# Begun the Clone War Has

So, after watching Episode III and having countless people all over the Internet tell me that General Grievous was totally lame in ROTS and that he was way more roxor in Clone Wars, I decided to have a look at it. I’m assuming I’ve downloaded the entire thing (volumes 1 and 2) since Episode III is out and the Clone Wars have finished now.

Anyway, I watched the first AVI. It is really, really well done. Massive battles are great. The only problem I have with it is the incredible gosuness of the Jedi. I mean, we all know Jedi are great, but Mace Windu crushing an entire army of droids? And then a few minutes later, we get four to five Jedi getting owned by General Grievous. Of course, General Grievous is much cooler, what with the saber in the foot and just ripping through the Jedi with his feet.

I did find Asajj Ventress annoying. She’s like Aurra Sing with Anakin’s “I’ll be the greatest Jedi on earth, I’ll show you all!! attitude. Not cool, especially when she’s like “HUR, I’m a Sith!” and proceeds to get whupped by Count Dooku. And then she dies in about half an hour, getting killed by Anakin. Nobody learns in this galaxy that it’s always the old men who completely crush the young ‘uns.

The other weird thing was the voices. I understand that they’re probably not going to get the actors in just to voice the characters, but man did they sound weird. Especially, Palpatine/Sidious. He sounded way off.

It seems like the Clone Wars is all about one side really getting it and then having the tables turn on them and back and forth like so: ARC Troopers own droids, droids jousting own clones, clones jousting own other droids, Mace Windu owns entire army, Grievous owns Jedi. I guess it’s too quick and action packed to have both sides fighting evenly.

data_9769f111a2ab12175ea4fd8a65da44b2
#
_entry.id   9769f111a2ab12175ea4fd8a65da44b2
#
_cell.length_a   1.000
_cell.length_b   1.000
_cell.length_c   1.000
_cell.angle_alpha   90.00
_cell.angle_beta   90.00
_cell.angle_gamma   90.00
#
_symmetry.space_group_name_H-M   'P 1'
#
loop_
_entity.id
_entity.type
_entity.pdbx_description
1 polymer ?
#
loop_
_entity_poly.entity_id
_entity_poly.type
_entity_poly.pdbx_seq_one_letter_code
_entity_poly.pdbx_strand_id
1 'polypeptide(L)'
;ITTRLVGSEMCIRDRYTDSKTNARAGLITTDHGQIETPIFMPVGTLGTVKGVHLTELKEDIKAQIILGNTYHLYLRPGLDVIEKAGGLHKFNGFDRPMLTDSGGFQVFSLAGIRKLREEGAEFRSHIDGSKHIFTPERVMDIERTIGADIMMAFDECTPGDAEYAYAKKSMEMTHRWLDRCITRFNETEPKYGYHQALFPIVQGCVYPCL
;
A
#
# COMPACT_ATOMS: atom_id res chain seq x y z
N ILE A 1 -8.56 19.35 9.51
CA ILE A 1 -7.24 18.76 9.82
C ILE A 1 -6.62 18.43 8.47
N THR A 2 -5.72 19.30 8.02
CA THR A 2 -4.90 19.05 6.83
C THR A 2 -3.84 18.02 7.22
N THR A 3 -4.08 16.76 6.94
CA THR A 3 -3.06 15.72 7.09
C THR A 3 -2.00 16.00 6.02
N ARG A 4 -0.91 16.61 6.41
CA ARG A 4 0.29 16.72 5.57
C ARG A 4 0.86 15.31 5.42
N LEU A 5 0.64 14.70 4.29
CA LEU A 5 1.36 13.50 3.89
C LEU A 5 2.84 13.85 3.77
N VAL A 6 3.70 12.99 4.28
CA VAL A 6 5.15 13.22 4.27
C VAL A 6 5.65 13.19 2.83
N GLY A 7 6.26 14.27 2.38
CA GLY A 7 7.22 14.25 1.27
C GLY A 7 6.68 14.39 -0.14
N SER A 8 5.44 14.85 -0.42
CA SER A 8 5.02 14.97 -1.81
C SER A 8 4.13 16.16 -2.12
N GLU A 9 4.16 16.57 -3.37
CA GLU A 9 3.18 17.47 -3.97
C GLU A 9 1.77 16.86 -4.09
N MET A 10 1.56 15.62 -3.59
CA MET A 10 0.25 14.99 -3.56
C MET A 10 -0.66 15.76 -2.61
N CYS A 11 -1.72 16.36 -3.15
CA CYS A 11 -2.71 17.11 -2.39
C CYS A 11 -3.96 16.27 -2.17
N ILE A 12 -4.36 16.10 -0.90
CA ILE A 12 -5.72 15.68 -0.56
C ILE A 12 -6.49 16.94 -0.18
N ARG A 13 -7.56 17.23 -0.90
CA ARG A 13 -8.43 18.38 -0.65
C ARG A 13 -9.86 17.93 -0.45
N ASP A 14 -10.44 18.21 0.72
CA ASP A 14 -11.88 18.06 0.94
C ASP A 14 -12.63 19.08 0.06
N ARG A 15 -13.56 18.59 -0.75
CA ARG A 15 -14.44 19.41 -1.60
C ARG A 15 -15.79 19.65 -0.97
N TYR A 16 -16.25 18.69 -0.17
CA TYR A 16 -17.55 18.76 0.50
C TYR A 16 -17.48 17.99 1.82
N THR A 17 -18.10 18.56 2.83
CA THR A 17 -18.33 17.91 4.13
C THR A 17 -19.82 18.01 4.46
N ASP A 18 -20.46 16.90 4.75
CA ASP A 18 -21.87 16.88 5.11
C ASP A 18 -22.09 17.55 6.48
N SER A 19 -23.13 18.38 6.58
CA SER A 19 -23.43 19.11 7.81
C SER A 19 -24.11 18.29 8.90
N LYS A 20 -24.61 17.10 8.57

# Oh hells yeah

I am number 1 on google for ‘blkmage.’ Beat that, imposters.
I’m also up high for ‘grep life’, and ‘less grep’, so if anyone were looking on how to use less and grep at the same time, they’d find my blog. BOOYAH.
Or, you could try a combination of my name (since it’s at the bottom with the copyright notice) and a word in the title of the blog and that should net some results as well.

# That Old-Timey Typesetting

A long time ago, back when there was none of this GUI madness, there was a different way of typing up reports and articles. Today, we just open the nearest word processor and type away. Back then, there was typesetting.

Word processors are the way to type up anything these days, be it a book, an article, or even posters. We can bold and italicize at will. We can place things where we want them to go. We can change how big the font is. We can change the typeface completely if we wanted to. Such is the marvel that is the modern WYSIWYG word processor.

However, there are some things that you just can’t do with ease in a word processor. Most students will find that math and science assignments are near impossible to type up because of all the equations and calculations. Back in September, I had to write a physics lab and I learned how hard it is to write a physics equation when there are no keys with vector notation on it. Exponents are nothing when you have to type out square roots and fractions.

My discovery of OpenOffice.org Math was an amazing moment. Finally, I could input those evil equations into my documents and they won’t look like crap! Arrows and radicals would finally submit to me. And so I had a blast writing up the math handout.